That is no longer the case. The solidity of any bloc of votes is now, well, not solid. We’ll assume for the moment we still have ten pins but peeling back the outer surface of the nice, neat triangular wedge reveals that the ten pins are not standing neatly at attention, but are in a constant state of motion. Suppose that each pin, as an isovote, has a set of variable characteristics, let’s say:
- Size: From a minimum of some volume to a maximum of volume not taken up by all the other isovote pins together
- Shape: From classic bowling pin to any other extrudable shape that will fit within the triangular vote box, or even to exceed that volume
- Motion: From stillness to rapid
- Connectivity: From pin to pin, to the surface of the triangular block, and to any other receptor site outside the block
- Meaning: The isovote pin, like a living cell exists within a specific environment, and therefore being part of the human capacity to decide how to vote, has to be capable of receiving information transmitted from the person to the subperson
The characteristics I’ve described above are an analogy of what an isovote is, not a literal suggestion of an anatomical mechanism. What is important, however, is that the analogy gives the reader a sense of the complexity of what really constitutes the dynamics of voting. As long as pollsters rely on defining “majority” and “probability” and “margin of error” as their gold standard, no matter how refined their formulas become, they will still lose the Black Poll War.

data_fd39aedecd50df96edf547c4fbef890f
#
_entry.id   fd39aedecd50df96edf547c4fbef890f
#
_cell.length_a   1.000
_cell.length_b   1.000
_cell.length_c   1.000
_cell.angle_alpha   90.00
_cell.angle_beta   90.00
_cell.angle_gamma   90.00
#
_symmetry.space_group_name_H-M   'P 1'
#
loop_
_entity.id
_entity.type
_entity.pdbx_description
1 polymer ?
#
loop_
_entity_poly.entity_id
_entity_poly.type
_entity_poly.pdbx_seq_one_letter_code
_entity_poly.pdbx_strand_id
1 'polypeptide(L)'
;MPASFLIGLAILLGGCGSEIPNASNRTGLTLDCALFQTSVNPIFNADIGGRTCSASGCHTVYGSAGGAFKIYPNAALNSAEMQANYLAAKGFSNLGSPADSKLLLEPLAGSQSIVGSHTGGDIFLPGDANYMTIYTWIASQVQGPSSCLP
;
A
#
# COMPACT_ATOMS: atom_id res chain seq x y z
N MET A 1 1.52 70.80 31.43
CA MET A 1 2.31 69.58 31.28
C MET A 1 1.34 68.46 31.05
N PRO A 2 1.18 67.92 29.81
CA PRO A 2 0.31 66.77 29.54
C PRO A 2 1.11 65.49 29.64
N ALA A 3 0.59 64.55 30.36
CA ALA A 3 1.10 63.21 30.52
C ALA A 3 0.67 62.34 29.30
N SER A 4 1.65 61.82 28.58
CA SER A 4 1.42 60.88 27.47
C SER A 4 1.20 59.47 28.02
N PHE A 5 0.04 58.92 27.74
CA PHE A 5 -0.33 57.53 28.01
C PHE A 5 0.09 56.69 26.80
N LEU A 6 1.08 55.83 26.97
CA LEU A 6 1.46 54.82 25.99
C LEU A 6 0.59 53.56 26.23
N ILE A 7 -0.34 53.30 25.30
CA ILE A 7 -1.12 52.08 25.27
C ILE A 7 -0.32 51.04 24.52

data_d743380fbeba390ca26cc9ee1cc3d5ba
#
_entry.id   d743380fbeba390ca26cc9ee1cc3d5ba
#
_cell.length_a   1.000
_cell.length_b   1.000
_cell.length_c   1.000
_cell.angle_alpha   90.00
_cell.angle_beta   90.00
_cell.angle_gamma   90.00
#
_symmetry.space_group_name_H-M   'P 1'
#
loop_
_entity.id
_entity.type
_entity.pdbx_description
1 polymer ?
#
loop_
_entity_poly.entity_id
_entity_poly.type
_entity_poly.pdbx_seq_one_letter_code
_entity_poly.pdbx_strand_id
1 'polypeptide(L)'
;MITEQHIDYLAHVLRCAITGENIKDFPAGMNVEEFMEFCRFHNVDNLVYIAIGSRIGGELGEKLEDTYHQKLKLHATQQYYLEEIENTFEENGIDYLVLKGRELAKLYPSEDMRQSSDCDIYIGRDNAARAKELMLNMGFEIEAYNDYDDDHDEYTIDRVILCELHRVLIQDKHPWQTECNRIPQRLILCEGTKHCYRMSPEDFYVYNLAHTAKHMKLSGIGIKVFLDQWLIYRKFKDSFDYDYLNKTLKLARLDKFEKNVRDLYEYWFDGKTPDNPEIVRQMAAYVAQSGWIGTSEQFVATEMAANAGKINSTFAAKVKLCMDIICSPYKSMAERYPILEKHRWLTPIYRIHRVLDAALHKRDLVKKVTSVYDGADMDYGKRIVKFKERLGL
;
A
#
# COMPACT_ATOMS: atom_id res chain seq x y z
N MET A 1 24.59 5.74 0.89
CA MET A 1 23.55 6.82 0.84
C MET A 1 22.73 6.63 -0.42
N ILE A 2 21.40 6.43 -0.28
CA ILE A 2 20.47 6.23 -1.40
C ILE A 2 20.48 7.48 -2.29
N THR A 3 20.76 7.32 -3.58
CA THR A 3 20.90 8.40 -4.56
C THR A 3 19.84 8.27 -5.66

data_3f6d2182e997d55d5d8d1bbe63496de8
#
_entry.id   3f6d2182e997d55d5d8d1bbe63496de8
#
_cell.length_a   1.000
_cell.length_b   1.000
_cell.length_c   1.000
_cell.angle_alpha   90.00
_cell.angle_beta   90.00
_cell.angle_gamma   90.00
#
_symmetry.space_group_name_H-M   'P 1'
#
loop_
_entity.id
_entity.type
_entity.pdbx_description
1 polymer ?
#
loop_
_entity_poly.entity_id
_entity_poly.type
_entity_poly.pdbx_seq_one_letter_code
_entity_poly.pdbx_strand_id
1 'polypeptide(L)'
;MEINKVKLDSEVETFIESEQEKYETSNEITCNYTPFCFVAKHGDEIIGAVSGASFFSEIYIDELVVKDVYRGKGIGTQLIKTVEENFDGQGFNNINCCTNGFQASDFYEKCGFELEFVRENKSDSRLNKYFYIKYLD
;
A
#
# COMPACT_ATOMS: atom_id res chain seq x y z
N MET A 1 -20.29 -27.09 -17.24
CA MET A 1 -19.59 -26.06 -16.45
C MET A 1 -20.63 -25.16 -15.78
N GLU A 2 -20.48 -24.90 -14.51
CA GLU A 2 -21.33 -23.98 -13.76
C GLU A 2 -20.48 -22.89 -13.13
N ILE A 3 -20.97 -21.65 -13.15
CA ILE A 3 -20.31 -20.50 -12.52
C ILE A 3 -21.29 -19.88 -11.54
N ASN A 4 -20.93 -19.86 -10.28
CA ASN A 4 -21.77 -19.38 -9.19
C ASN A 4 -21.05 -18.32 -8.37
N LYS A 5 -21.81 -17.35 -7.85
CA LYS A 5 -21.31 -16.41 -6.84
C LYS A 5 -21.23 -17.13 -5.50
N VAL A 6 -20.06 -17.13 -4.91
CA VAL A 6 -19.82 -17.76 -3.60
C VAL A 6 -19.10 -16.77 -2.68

The basis of voting I’m describing is much like that of the infamous “Schrödinger’s Cat” thought experiment by physicist Erwin Schrödinger in 1935. Basically it says if you had one thousand cages with solid doors, 500 of which had a live cat and the other 500 had a dead cat, there would be no way to determine which state the cat was in until you opened the door, and the act of opening the door determined if the cat was dead or alive. Observing what was in the box was what created the certainty of the cat’s state of being, not whether the cat was alive or dead before hand because you could never be certain without opening the door. This is the basis of the Uncertainty Principle, and since I already presented the formula if the previous post, I can keep my promise not to repeat it here. You however could not be certain with any degree of accuracy or probability that I would keep that promise. It is this counterintuitive manner of thinking that makes quantum mechanics so darned frustrating to try and figure out. But quantum physicists turn out to be right, or able to adjust their theories to simplify the complex wrong part into simpler right parts.